Every now and then, something great comes along for First Book, and we really feel shiny and proud. Of late, our co-founder and President, Kyle Zimmer, trekked down a few blocks in DC to the site of the 2008 American Marketing Association Nonprofit Marketing Conference where she picked up the honor of being the first-ever Nonprofit Marketer of the Year!
Kyle and First Book were one of two recipients of the brand new 2008 AMA/AMAF award highlighting the importance of leading edge marketing strategies in the nonprofit world. The theme of the conference was storytelling - something we at First Book know a little bit about.
In her remarks, Kyle shared “I believe that storytelling is the most important thing we do. From the moment we began drawing pictures on the walls of our caves – we separated ourselves from our fellow primates. Still everyday stories are what change the course of history and how we view history. At First Book we are obsessed with storytelling. We know that books and stories inspire, they give hope. We also know that instilling the skill of reading those stories determines whether that person will become employable at a living wage, whether they will participate in their communities – or whether we will lose their talents.”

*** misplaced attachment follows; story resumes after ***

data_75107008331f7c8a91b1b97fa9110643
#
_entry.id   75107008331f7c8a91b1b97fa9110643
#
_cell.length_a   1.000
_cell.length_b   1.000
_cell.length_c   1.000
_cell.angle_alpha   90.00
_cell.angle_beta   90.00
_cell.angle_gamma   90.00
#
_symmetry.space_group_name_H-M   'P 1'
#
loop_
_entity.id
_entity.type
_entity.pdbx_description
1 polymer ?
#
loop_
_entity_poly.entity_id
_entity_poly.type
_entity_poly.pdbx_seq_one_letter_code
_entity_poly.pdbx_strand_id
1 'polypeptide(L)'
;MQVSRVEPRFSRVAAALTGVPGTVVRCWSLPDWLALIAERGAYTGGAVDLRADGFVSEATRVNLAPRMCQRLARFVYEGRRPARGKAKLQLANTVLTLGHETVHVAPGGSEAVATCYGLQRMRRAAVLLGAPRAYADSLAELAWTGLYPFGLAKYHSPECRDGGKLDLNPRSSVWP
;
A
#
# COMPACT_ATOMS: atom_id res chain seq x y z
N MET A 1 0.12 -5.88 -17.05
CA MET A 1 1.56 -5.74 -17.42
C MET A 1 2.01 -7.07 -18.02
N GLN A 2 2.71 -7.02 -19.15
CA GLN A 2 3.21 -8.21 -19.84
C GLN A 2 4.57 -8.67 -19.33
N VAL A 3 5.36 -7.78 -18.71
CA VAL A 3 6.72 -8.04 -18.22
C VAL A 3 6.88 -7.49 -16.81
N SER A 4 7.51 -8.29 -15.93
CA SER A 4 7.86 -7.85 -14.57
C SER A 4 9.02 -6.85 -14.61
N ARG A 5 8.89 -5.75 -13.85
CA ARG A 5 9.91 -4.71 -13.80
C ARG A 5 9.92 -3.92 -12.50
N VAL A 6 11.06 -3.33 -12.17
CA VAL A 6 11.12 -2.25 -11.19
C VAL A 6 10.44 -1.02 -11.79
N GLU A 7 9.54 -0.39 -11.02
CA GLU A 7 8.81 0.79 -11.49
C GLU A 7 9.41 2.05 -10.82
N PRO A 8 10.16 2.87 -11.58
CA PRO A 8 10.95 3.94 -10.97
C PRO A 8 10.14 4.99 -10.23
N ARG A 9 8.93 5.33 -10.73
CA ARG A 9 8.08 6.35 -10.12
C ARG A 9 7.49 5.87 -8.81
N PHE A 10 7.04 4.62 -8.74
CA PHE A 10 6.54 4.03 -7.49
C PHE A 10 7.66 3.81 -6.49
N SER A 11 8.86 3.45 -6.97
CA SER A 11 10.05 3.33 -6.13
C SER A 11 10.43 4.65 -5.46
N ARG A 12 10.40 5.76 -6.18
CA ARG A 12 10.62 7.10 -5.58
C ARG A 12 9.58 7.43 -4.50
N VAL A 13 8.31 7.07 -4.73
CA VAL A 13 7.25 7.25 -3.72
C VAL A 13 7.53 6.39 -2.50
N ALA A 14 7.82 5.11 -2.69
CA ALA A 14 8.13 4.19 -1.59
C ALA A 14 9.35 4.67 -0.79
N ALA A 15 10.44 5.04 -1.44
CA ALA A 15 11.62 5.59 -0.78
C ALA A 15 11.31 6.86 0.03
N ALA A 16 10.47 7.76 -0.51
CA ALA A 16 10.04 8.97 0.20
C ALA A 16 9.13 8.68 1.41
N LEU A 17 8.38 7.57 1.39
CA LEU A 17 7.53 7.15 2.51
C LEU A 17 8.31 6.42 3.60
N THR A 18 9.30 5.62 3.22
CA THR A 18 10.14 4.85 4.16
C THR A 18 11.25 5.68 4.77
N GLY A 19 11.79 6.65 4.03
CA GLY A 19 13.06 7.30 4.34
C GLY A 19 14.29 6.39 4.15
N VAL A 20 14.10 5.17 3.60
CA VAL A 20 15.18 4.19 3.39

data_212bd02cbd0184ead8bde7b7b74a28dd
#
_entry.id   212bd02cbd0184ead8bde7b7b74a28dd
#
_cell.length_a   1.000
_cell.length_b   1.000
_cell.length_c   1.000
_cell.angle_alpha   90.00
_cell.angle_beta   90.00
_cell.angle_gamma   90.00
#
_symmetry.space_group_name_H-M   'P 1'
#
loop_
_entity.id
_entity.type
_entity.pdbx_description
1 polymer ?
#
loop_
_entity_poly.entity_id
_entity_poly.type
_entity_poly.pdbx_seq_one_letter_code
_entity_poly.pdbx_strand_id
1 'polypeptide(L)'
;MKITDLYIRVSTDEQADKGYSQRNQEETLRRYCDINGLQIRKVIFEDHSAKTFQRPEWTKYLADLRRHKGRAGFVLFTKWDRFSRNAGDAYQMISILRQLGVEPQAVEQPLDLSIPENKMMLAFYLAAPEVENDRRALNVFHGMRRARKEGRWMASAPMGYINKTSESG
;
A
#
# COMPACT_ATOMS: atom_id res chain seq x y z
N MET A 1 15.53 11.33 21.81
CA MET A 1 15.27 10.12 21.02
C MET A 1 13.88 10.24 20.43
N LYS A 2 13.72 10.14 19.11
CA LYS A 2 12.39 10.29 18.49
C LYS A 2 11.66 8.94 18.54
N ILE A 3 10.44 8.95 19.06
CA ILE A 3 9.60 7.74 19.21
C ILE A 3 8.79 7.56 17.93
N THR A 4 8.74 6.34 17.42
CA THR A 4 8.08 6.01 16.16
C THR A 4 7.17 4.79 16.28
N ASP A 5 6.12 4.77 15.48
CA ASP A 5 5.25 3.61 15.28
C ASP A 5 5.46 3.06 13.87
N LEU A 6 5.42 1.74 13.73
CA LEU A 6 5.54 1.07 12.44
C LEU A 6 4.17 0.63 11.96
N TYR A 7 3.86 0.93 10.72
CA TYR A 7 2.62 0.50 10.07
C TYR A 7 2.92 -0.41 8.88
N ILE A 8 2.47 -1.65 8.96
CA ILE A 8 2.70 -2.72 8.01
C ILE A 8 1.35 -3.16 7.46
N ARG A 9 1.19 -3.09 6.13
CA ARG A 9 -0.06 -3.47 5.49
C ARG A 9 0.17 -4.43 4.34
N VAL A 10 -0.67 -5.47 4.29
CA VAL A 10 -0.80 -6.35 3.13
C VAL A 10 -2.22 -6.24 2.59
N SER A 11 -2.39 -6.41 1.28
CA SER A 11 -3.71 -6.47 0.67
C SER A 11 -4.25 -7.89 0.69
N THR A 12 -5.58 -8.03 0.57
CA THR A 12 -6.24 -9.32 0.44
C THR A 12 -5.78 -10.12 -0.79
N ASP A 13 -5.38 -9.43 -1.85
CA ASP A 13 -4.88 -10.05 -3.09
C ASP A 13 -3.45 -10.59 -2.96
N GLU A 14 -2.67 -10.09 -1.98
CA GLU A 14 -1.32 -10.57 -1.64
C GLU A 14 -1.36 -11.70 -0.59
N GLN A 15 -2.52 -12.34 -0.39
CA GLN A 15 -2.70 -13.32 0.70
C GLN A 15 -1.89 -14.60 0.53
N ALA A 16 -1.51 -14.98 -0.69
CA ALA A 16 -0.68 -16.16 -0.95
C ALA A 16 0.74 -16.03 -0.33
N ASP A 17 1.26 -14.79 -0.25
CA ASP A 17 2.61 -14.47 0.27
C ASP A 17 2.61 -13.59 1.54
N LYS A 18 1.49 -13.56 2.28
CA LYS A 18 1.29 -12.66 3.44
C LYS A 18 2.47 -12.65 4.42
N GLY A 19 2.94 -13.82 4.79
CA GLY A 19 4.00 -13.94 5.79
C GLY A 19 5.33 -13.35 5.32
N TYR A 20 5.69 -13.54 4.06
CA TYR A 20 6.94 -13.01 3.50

Congratulations to Kyle, and a big thank you to the AMA/AMAF for this honor!
Last Thursday, June 25th, I was lucky enough to join the President, the First Lady, and hundreds of Congressional family members to prepare 15,000 backpacks with books and other items for the children of servicemen and women. With the incredibly generous support of Random House Children’s Books and Disney Publishing Worldwide, First Book was able to donate 30,000 books (two for each backpack!) with a retail value of almost $250,000.
The service event highlighted ‘United We Serve,’ President Obama’s call to all Americans to engage in service projects and create meaningful impact in their towns and communities. The ‘United We Serve’ summer service initiative began June 22nd and runs through the National Day of Service and Remembrance on September 11th. The initiative is being led by the Corporation for National and Community Service, the federal agency dedicated to fostering service in communities across the country.
Curious about the books the President and the First Lady helped us pack? Here’s the list — full of great choices for your own summer reading!